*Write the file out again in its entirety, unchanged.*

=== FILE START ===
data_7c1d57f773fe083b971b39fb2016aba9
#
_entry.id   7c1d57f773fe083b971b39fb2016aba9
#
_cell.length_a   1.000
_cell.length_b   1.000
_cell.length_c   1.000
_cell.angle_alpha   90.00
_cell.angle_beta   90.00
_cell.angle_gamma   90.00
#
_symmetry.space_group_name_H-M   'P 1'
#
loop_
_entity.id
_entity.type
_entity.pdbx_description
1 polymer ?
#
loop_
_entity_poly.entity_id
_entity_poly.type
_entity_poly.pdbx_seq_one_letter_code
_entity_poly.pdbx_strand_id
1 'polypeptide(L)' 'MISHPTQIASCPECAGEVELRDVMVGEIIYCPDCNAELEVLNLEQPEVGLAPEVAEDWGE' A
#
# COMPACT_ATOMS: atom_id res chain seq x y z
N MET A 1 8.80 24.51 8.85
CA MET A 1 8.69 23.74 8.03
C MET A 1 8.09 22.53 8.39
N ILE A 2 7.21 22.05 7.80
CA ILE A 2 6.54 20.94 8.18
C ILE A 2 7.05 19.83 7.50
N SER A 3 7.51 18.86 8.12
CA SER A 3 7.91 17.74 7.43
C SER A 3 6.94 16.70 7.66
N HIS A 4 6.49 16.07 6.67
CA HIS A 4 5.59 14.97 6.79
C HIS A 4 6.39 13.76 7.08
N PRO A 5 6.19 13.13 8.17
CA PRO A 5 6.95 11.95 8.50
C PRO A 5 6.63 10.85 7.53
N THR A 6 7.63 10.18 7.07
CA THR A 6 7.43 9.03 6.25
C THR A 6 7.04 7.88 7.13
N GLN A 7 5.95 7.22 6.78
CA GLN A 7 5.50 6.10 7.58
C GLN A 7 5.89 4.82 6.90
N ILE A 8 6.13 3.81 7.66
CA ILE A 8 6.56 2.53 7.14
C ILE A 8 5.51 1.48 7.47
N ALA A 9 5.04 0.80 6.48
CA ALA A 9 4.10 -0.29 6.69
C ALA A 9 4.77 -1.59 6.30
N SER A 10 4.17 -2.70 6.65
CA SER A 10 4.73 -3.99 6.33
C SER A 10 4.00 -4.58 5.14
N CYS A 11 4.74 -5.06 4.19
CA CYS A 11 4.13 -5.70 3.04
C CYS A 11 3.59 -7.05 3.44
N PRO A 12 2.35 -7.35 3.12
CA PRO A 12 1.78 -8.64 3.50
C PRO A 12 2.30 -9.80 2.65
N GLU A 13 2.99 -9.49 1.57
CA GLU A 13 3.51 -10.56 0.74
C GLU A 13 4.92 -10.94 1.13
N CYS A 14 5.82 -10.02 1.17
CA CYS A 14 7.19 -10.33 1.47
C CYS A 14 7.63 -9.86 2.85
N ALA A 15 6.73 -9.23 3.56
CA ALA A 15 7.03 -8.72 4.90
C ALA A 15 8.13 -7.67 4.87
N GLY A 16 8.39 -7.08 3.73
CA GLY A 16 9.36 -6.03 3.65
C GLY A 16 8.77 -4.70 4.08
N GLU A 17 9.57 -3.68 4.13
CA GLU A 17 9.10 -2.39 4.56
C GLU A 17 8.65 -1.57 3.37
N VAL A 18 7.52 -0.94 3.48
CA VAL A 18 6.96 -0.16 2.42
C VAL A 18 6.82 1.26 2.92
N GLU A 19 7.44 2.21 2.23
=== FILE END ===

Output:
data_7c1d57f773fe083b971b39fb2016aba9
#
_entry.id   7c1d57f773fe083b971b39fb2016aba9
#
_cell.length_a   1.000
_cell.length_b   1.000
_cell.length_c   1.000
_cell.angle_alpha   90.00
_cell.angle_beta   90.00
_cell.angle_gamma   90.00
#
_symmetry.space_group_name_H-M   'P 1'
#
loop_
_entity.id
_entity.type
_entity.pdbx_description
1 polymer ?
#
loop_
_entity_poly.entity_id
_entity_poly.type
_entity_poly.pdbx_seq_one_letter_code
_entity_poly.pdbx_strand_id
1 'polypeptide(L)' 'MISHPTQIASCPECAGEVELRDVMVGEIIYCPDCNAELEVLNLEQPEVGLAPEVAEDWGE' A
#
# COMPACT_ATOMS: atom_id res chain seq x y z
N MET A 1 8.80 24.51 8.85
CA MET A 1 8.69 23.74 8.03
C MET A 1 8.09 22.53 8.39
N ILE A 2 7.21 22.05 7.80
CA ILE A 2 6.54 20.94 8.18
C ILE A 2 7.05 19.83 7.50
N SER A 3 7.51 18.86 8.12
CA SER A 3 7.91 17.74 7.43
C SER A 3 6.94 16.70 7.66
N HIS A 4 6.49 16.07 6.67
CA HIS A 4 5.59 14.97 6.79
C HIS A 4 6.39 13.76 7.08
N PRO A 5 6.19 13.13 8.17
CA PRO A 5 6.95 11.95 8.50
C PRO A 5 6.63 10.85 7.53
N THR A 6 7.63 10.18 7.07
CA THR A 6 7.43 9.03 6.25
C THR A 6 7.04 7.88 7.13
N GLN A 7 5.95 7.22 6.78
CA GLN A 7 5.50 6.10 7.58
C GLN A 7 5.89 4.82 6.90
N ILE A 8 6.13 3.81 7.66
CA ILE A 8 6.56 2.53 7.14
C ILE A 8 5.51 1.48 7.47
N ALA A 9 5.04 0.80 6.48
CA ALA A 9 4.10 -0.29 6.69
C ALA A 9 4.77 -1.59 6.30
N SER A 10 4.17 -2.70 6.65
CA SER A 10 4.73 -3.99 6.33
C SER A 10 4.00 -4.58 5.14
N CYS A 11 4.74 -5.06 4.19
CA CYS A 11 4.13 -5.70 3.04
C CYS A 11 3.59 -7.05 3.44
N PRO A 12 2.35 -7.35 3.12
CA PRO A 12 1.78 -8.64 3.50
C PRO A 12 2.30 -9.80 2.65
N GLU A 13 2.99 -9.49 1.57
CA GLU A 13 3.51 -10.56 0.74
C GLU A 13 4.92 -10.94 1.13
N CYS A 14 5.82 -10.02 1.17
CA CYS A 14 7.19 -10.33 1.47
C CYS A 14 7.63 -9.86 2.85
N ALA A 15 6.73 -9.23 3.56
CA ALA A 15 7.03 -8.72 4.90
C ALA A 15 8.13 -7.67 4.87
N GLY A 16 8.39 -7.08 3.73
CA GLY A 16 9.36 -6.03 3.65
C GLY A 16 8.77 -4.70 4.08
N GLU A 17 9.57 -3.68 4.13
CA GLU A 17 9.10 -2.39 4.56
C GLU A 17 8.65 -1.57 3.37
N VAL A 18 7.52 -0.94 3.48
CA VAL A 18 6.96 -0.16 2.42
C VAL A 18 6.82 1.26 2.92
N GLU A 19 7.44 2.21 2.23